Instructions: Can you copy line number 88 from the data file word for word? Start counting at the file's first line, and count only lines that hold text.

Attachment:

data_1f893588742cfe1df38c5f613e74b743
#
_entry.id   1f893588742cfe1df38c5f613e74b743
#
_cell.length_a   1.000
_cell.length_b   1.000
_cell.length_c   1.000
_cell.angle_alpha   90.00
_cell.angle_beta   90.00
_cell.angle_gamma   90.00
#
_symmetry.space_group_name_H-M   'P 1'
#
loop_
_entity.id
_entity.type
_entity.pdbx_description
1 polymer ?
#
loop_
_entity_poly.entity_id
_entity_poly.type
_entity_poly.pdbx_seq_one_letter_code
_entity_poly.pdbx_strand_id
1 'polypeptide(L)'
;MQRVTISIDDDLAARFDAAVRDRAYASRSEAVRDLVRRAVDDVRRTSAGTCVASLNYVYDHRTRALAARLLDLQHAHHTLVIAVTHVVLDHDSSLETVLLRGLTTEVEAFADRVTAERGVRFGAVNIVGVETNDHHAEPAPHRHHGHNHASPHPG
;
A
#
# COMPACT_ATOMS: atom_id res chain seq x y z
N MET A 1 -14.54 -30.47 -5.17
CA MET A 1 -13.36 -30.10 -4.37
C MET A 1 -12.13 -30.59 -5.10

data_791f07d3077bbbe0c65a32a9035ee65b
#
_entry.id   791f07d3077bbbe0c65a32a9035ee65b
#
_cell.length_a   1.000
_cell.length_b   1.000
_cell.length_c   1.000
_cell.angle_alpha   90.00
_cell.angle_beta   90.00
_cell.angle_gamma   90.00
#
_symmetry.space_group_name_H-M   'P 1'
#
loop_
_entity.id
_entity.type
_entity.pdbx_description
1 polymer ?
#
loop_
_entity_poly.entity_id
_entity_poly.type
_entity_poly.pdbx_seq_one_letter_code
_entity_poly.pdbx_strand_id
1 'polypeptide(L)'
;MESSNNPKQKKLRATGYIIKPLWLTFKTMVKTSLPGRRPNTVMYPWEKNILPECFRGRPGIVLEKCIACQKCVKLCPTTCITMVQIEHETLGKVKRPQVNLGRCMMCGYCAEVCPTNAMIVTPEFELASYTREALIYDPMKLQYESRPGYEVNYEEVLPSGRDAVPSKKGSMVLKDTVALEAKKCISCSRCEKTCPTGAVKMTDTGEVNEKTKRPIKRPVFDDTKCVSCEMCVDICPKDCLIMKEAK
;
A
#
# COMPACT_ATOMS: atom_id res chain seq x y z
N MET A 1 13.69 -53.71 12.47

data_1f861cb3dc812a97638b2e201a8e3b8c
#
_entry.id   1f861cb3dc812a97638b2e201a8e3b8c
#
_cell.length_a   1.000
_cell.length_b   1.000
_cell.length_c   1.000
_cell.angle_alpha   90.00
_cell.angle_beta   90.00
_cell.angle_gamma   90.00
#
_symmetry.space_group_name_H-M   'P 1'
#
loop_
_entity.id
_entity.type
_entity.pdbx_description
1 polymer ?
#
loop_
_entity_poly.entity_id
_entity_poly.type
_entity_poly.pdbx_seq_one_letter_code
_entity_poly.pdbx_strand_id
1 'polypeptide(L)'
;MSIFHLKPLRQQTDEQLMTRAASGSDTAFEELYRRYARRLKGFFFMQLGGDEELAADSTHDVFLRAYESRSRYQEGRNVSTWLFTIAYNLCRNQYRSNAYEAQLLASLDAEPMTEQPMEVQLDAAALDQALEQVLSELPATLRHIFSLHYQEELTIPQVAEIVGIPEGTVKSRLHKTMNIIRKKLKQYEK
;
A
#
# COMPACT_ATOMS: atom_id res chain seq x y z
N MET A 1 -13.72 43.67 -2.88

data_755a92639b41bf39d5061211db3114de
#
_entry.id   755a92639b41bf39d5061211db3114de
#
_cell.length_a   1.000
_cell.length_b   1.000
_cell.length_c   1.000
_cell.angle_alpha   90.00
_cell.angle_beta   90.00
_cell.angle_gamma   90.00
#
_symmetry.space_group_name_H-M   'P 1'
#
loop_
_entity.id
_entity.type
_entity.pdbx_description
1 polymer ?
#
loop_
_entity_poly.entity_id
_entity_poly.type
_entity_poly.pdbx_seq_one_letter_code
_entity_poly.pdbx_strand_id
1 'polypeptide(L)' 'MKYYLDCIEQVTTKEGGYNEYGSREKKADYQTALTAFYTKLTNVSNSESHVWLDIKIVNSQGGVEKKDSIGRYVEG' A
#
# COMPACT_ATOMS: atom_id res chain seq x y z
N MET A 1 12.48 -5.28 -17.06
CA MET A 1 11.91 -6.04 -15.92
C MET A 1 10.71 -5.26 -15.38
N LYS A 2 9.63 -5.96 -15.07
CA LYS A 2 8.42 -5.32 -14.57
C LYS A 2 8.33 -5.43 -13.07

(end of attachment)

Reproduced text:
_entity_poly.pdbx_strand_id